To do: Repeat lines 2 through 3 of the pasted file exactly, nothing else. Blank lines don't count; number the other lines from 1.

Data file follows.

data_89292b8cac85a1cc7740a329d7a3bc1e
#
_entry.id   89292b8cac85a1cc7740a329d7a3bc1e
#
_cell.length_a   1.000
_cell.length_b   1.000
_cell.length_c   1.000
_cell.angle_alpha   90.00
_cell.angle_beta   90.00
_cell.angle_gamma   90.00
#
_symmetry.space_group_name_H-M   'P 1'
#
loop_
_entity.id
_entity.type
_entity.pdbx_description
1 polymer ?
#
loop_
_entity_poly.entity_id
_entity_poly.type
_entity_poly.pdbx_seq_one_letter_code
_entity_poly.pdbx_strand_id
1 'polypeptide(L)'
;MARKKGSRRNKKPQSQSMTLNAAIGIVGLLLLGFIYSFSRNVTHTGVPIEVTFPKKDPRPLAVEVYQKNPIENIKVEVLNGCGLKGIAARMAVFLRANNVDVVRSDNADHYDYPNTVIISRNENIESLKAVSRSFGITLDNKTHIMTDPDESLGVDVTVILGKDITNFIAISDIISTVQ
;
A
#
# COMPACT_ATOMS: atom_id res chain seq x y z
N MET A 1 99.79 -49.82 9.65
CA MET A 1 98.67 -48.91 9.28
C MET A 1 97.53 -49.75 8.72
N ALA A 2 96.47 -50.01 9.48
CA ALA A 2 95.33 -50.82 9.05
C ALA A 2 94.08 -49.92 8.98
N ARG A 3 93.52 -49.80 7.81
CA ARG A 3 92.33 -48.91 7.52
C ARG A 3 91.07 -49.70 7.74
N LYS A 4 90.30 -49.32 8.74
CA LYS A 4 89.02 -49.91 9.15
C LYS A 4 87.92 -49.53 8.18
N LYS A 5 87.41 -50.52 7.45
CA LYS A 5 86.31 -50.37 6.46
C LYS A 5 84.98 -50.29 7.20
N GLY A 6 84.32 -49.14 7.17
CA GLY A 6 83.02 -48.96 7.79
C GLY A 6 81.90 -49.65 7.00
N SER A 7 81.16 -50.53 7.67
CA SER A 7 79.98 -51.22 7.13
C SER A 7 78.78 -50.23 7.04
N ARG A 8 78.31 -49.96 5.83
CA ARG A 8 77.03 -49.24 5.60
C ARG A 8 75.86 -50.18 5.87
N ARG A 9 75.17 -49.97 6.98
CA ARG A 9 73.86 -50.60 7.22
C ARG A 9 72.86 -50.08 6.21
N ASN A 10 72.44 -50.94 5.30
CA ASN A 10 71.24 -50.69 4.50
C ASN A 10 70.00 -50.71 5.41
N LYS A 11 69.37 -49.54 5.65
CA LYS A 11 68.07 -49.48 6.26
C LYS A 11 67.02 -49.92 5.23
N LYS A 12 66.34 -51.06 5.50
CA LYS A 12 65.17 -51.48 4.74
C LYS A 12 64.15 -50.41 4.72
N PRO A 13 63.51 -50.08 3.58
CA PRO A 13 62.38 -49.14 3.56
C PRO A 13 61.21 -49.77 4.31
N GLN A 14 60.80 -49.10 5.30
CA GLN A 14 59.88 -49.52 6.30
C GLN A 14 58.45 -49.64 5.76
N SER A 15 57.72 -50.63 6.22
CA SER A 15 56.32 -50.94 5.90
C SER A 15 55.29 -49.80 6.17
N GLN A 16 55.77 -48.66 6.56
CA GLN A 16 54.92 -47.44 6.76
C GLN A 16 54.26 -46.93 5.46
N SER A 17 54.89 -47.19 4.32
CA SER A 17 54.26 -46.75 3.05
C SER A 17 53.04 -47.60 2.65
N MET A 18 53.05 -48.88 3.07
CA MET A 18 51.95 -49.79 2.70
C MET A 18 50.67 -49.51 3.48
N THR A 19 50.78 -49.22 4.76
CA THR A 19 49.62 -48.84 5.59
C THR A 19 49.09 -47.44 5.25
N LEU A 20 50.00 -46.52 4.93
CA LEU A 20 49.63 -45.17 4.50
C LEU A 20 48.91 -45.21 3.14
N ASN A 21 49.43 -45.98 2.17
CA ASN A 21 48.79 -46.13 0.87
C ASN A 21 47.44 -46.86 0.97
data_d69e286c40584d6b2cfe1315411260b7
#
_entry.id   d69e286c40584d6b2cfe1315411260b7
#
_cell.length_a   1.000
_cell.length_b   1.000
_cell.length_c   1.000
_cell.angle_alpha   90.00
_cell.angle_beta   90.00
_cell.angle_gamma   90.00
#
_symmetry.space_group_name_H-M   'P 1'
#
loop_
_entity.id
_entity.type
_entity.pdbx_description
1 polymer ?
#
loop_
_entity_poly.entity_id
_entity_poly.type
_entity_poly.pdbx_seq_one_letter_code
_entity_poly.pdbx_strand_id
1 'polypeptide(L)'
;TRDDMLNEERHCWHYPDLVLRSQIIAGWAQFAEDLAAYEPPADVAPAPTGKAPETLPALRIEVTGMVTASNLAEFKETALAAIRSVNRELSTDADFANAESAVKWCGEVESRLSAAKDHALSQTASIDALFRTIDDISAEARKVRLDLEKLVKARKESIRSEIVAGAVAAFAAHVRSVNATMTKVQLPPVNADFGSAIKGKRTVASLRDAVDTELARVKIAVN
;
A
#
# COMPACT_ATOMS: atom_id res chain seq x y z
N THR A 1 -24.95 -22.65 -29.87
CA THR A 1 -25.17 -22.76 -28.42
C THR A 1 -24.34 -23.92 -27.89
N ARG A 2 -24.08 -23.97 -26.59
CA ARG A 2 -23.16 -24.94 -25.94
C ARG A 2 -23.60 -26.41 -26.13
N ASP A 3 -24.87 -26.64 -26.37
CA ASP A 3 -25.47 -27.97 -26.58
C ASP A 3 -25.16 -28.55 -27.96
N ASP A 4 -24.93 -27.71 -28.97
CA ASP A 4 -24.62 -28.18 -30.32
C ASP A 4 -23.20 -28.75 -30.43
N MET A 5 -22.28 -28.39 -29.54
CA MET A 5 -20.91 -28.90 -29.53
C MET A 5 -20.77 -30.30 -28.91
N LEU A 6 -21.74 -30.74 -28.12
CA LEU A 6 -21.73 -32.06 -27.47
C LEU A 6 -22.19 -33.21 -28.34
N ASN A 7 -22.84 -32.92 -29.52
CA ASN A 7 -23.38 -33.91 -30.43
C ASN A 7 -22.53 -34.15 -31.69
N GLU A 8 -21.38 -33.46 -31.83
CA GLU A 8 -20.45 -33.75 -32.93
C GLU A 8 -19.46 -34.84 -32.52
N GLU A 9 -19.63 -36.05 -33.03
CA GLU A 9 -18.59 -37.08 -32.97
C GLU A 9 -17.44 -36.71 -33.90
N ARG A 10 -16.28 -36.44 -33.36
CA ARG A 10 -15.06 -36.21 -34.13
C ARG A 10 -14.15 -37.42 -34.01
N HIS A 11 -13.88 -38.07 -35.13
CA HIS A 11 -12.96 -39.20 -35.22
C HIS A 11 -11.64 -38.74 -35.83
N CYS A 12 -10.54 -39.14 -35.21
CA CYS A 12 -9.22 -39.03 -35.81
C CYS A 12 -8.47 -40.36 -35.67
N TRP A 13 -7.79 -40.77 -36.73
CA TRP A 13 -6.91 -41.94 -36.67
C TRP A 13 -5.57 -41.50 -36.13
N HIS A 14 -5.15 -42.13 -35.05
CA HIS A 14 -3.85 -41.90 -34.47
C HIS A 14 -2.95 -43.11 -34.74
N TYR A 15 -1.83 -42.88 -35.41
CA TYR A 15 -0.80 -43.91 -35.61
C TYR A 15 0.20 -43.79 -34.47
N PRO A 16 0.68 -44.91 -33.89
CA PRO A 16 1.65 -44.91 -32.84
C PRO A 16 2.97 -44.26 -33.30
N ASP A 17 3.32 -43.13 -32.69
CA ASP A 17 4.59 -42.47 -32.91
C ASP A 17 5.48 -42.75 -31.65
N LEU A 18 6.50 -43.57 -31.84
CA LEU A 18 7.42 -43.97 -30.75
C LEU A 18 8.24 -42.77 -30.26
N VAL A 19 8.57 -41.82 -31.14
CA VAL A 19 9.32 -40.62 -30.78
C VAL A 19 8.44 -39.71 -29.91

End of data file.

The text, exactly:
#
_entry.id   89292b8cac85a1cc7740a329d7a3bc1e